altruistic donor
n. A person who donates an organ to a stranger.
Other Forms
Zell Kravinsky recently gave away $15 million, but that's only money. Today, the Jenkintown real-estate investor is giving away something money can't buy: one of his kidneys.

And he's giving it to a stranger.

Altruistic organ donations like Kravinsky's are exceedingly rare. The United Network for Organ Sharing says that of the 56,221 kidneys donated by living people in the past 15 years, just 133 were altruistic donors who offered a kidney to a stranger.

Kravinsky, 48, said he's giving away a kidney because "It's the moral thing to do."
—Rose DeWolf, “This donation could net him a divorce,” Philadelphia Daily News, July 22, 2003
Recognizing the growing opportunities for living donations and the number of altruistic donors, the St. Louis office of Mid-America Transplant Services launched Second Chance St. Louis.
—Kathleen O'Dell, “Live-organ donors outnumber deceased,” Springfield News-Leader (Springfield, MO), June 27, 2003
1994 (earliest)
The number of people on the national waiting list for organ transplants exceeds 35,000, up 14 percent over the last year.

Supplying their needs can be "quite lucrative," said Dr. Roger W. Evans, the director of health services evaluation at the Mayo Clinic in Rochester, Minn., and the author of several studies on transplantation costs. "It's like a car at a chop shop. Somebody's making a handsome fee off of processing the parts."

The somebody includes everyone except the donor and the donor's family. Transplant agencies have long preferred it that way, saying that poor people might put themselves at risk by becoming sources of spare body parts for the rich, and that paying for organs would alienate the altruistic donors on whom transplant agencies now depend.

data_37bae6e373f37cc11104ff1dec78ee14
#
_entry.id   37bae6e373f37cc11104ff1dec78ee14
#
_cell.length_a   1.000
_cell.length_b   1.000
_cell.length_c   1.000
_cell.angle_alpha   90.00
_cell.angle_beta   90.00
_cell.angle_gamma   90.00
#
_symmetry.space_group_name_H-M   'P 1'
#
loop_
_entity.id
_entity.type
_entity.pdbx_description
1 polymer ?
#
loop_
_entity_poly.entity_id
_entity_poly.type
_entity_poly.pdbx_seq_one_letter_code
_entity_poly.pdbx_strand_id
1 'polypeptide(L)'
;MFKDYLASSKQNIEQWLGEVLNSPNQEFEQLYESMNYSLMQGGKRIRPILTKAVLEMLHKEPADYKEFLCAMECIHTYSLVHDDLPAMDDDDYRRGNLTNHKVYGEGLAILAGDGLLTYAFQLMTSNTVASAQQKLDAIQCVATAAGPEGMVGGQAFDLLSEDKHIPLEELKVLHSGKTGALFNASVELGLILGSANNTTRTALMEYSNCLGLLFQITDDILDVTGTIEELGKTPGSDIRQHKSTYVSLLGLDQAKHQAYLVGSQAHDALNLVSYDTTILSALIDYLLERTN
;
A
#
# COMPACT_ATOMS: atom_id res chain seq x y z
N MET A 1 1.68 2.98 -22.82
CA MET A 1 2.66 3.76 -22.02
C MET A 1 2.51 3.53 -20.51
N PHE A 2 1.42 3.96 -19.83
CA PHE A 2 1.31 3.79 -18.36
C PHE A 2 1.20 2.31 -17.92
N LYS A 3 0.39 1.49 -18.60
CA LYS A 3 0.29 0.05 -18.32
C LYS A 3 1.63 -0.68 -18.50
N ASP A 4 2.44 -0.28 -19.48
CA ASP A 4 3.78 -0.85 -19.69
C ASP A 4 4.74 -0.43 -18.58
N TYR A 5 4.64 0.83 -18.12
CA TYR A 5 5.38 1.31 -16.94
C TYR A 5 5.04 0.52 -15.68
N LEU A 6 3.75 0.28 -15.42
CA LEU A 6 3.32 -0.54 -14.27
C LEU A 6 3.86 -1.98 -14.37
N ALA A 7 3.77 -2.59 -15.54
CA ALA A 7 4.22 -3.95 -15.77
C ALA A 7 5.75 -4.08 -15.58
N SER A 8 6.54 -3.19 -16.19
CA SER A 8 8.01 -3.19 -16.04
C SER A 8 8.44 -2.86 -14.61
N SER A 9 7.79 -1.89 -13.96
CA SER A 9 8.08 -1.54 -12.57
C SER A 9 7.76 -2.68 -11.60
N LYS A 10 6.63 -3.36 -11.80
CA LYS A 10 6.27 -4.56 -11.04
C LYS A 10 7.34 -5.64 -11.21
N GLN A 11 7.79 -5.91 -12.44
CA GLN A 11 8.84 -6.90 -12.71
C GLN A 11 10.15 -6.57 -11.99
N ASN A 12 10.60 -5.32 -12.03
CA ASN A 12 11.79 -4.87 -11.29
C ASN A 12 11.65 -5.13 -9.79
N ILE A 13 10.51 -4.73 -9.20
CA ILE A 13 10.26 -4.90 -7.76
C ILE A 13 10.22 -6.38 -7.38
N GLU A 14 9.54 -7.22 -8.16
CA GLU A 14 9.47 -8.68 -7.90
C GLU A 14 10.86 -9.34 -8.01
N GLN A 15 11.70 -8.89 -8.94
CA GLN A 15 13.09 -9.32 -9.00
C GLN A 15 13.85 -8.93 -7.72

—Peter S. Young, “Moving to Compensate Families in Human-Organ Market,” The New York Times, July 08, 1994
The first example citation tells us that altruistic donations of organs are still quite rare. In part that's because few people would even consider giving up an organ for a complete stranger. But it's also because few people who do offer their organs to others are actually accepted. According to the United Network for Organ Sharing (UNOS), which tracks organ donations in the U.S., only about 5 percent of altruistic donor applicants are accepted, mostly due to the rigorous physical and mental testing would-be donors must pass.

However, it seems likely that more altruistic donors will apply, if only because the need for organs in so acute. In the U.S. alone, more than 80,000 people are waiting for an organ (55,000 of those require a kidney), and the UNOS estimates that number could rise as high as 100,000 by the end of the decade.

Note, too, that although the phrase altruistic donor in the sense defined above dates to 1994 (see the earliest citation), there's an earlier sense that refers to people who donate blood to be used by strangers (which applies to most people who give blood), which goes back to 1985.
Filed Under